When we think of Ireland, many people instantly picture a bright green shamrock. But the lucky four-leaf clover isn’t the only green leaf associated with the Emerald Isle. Ireland has a rich cannabis culture dating back hundreds of years. In fact, it was an Irish physician who played a major role in the introduction of medical cannabis to Western medicine.
Like many places in the world, recreational cannabis use is still illegal in Ireland. Yet many activists and medical practitioners believe this will change soon. In the meantime, as we prepare to celebrate St. Patrick’s Day in the United States, let’s raise awareness for this powerful plant medicine and see how it’s been used in Irish society.
Here’s a brief history of cannabis in Ireland:
Earliest Recorded History
The earliest mention of cannabis in Irish history refers to hemp cultivation. When Queen Elizabeth I assumed power over Ireland in the 17th century, she encouraged Irish farmers to grow more hemp.
At the time, the Irish textile industry was already producing hemp fibers alongside its wool exports. The English began confiscating Irish wool to force Ireland to produce more hemp, which was used to make sails for English ships. It’s also said that hemp fibers from Ireland were used to make ropes for hanging Irish rebels.
In the 1800s, the Irish began to transform hemp from a tool of oppression into an opportunity for empowerment. Irish scholar George Sigerson authored a pamphlet in 1866 entitled “Cannabiculture in Ireland; its profit and possibility,” which outlined ways in which hemp could be used to grow Ireland’s domestic economy.
Meanwhile, an Irish doctor named William O’Shaughnessy began exploring the medicinal effects of cannabis. O’Shaughnessy was a prestigious surgeon in London and later transferred to a post in India, where he became the first professor of chemistry at the Calcutta Medical College. During this time, O’Shaughnessy observed how the locals used cannabis and cannabis-based products to treat various medical conditions.
O'Shaughnessy began experimenting with hemp resins and noted their positive effects, first on animals, then human patients. He reached a major milestone with his research in 1839, when he used a cannabis tincture to treat an infant suffering from severe, previously untreatable epilepsy.
O’Shaughnessy’s research with cannabis was truly trailblazing and inspired many doctors in the United Kingdom, Canada, and the U.S. to begin their own studies on this effective plant medicine. In many ways, O’Shaughnessy is considered the father of medical cannabis in the Western world.
Early 20th Century
After O’Shaughnessy’s breakthroughs introduced cannabis to Irish society, it was used without regulation until the early 20th century. This was when the history of cannabis in Ireland took another turn. In 1934, the Irish government passed the Dangerous Drug Act, a law that went into effect in 1937 banning cannabis and cannabis resin.
Now prohibited, many Irish people continued growing and using cannabis in secret. As often occurs in society when a substance is prohibited, its use only rose in popularity. This led to further legislative acts in the 1960s.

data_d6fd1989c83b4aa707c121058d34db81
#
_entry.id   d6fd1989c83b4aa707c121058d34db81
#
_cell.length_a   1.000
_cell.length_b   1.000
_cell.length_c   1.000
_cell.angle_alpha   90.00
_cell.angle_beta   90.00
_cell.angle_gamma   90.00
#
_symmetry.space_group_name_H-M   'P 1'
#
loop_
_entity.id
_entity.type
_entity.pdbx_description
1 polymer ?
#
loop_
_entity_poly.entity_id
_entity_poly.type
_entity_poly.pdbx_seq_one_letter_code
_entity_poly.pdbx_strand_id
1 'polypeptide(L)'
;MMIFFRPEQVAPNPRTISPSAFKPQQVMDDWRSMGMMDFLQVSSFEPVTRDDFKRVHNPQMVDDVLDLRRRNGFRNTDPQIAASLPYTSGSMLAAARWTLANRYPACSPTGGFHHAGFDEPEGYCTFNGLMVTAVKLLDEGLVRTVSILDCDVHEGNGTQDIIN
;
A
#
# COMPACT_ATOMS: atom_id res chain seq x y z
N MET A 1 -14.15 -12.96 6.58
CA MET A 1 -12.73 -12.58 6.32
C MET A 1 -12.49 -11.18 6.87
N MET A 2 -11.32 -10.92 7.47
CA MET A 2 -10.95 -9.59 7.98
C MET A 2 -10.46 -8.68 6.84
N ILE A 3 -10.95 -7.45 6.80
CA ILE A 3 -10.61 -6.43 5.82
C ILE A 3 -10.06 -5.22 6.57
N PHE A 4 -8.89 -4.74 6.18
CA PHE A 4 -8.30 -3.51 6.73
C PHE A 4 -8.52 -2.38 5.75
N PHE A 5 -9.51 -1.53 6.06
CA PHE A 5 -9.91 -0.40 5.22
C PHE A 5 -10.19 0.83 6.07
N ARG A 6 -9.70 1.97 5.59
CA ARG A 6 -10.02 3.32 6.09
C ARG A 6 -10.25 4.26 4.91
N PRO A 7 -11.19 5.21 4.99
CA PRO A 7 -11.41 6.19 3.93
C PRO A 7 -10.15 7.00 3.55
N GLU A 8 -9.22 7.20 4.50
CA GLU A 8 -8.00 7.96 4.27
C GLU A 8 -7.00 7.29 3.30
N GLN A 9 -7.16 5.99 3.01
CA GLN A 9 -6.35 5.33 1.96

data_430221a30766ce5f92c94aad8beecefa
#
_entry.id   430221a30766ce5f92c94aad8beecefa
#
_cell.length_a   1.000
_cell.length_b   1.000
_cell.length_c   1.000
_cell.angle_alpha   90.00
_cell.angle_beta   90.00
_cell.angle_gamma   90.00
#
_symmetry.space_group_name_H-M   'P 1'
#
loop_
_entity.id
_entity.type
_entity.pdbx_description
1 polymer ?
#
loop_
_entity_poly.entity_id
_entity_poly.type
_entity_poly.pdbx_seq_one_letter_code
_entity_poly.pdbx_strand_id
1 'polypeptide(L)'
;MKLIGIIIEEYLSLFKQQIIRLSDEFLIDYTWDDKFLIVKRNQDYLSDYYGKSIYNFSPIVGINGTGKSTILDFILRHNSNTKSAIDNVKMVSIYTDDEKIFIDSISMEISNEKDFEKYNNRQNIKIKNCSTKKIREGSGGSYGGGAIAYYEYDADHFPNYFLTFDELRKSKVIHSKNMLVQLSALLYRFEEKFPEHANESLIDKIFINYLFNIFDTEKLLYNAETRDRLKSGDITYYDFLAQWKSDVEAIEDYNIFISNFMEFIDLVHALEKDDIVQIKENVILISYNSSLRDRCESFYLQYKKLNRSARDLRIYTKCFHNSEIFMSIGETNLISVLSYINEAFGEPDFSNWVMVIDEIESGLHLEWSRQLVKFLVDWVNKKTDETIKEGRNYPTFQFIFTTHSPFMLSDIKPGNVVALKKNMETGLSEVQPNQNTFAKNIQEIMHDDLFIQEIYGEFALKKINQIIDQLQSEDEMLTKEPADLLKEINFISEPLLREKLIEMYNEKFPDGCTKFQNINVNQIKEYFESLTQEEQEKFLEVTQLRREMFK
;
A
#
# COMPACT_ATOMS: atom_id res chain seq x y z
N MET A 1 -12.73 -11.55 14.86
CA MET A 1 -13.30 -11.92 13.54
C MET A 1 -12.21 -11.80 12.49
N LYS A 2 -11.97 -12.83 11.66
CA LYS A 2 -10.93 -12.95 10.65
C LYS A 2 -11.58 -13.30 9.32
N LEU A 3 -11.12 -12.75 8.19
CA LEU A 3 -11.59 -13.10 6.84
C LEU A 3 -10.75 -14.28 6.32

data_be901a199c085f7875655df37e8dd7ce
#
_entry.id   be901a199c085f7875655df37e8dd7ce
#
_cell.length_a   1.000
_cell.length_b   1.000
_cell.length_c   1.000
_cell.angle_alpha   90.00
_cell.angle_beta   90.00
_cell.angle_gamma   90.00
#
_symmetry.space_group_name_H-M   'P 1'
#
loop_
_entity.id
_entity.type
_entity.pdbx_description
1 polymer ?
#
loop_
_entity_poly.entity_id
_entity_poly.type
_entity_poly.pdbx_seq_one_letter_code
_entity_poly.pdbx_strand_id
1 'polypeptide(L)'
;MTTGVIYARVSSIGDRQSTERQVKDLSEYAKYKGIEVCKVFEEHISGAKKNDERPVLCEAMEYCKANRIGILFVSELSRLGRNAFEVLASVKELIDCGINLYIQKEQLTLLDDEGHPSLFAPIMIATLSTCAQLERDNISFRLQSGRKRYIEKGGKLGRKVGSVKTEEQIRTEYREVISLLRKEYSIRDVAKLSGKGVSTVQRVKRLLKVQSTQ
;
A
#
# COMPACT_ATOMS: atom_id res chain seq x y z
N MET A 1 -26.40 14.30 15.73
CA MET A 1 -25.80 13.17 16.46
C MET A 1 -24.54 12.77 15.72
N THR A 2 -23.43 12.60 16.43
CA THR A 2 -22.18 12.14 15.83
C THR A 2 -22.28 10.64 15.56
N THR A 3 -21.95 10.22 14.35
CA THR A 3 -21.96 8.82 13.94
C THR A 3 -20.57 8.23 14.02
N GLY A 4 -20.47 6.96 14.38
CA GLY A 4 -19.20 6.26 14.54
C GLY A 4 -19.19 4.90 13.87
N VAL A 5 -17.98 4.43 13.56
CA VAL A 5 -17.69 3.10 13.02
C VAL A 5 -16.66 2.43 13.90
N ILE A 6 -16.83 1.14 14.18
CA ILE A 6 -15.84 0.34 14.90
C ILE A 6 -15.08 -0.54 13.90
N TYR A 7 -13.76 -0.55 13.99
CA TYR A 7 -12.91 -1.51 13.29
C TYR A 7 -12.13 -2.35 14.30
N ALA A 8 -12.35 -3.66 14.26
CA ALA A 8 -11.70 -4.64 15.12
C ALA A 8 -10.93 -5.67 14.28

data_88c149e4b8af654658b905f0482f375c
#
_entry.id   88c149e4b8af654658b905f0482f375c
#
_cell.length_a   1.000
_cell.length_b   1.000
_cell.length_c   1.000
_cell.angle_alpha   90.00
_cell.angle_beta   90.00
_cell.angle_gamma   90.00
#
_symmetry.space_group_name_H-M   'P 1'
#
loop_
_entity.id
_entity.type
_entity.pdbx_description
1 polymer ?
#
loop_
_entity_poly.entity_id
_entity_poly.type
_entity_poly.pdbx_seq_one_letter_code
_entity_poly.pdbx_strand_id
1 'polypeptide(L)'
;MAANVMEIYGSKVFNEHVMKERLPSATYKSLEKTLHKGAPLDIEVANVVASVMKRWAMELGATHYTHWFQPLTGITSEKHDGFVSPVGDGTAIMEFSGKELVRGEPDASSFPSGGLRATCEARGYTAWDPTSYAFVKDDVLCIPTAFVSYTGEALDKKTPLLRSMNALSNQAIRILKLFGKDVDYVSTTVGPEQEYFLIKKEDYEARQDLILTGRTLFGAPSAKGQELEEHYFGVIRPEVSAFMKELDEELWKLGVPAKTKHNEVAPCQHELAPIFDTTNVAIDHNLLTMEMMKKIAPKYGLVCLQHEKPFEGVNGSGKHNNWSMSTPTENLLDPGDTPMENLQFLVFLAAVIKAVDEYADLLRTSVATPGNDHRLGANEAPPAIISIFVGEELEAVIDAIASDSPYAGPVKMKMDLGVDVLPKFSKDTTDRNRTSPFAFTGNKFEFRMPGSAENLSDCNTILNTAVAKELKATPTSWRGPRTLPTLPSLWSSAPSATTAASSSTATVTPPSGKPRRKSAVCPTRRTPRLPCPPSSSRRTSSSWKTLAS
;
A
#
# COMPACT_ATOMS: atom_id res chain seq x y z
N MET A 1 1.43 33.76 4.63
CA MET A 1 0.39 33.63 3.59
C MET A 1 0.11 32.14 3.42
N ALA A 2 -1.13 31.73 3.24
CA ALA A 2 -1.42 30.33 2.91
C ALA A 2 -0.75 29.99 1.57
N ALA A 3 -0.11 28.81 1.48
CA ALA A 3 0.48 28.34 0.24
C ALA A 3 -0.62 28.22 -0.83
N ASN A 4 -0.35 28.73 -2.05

In 1968, cannabis use in Ireland was so rampant that the Irish government created a Working Party on Drug Abuse to address concerns surrounding the substance. The committee released a report three years later.
In its report, the Working Party on Drug Abuse recommended against prison time for individuals found in possession of small amounts of cannabis for personal use but declined to take a stance on legalization. The group’s report recommended “continued review” on the subject.
The Rise in Modern Medical Use
In 1998, cannabis was reclassified as a Schedule I drug under a new Misuse of Drugs Act. This granted the Irish Minister of Health legal discretion for authorizing the use of cannabis and cannabis derivatives for medicinal use.
A UK pharmaceutical company called GW Pharmaceuticals was granted a license to begin medical trials with cannabis extracts in two Irish hospices in 2002 and 2003. In 2014, the next phase of the history of cannabis in Ireland began when these medical trials resulted in an amendment to the 1998 law.
From 2014 on, the cannabis extract nabiximols could be openly prescribed. Two years later, in 2016, the use of medical cannabis became much more liberal in Ireland.
Today’s Laws and Reform Efforts
Currently, Irish law allows the sale of CBD products with less than 0.2% THC. CBD oils and other products are widely available in most of Ireland. Other forms of medical cannabis are also becoming easier to obtain.
In June 2019, Health Minister Simon Harris signed legislation to create a five-year Medical Cannabis Access Programme, which will allow doctors to prescribe medicinal cannabis much more freely for conditions such as epilepsy, multiple sclerosis, and cancer.
As more people experience the health benefits of cannabis as an alternative to harsh chemical drugs, cannabis' negative stigma is slowly but surely disappearing. It’s only a matter of time before cannabis is fully legalized in countries all over the world.
Soon, the history of cannabis in Ireland will include the momentous day when this plant medicine is finally legal for all.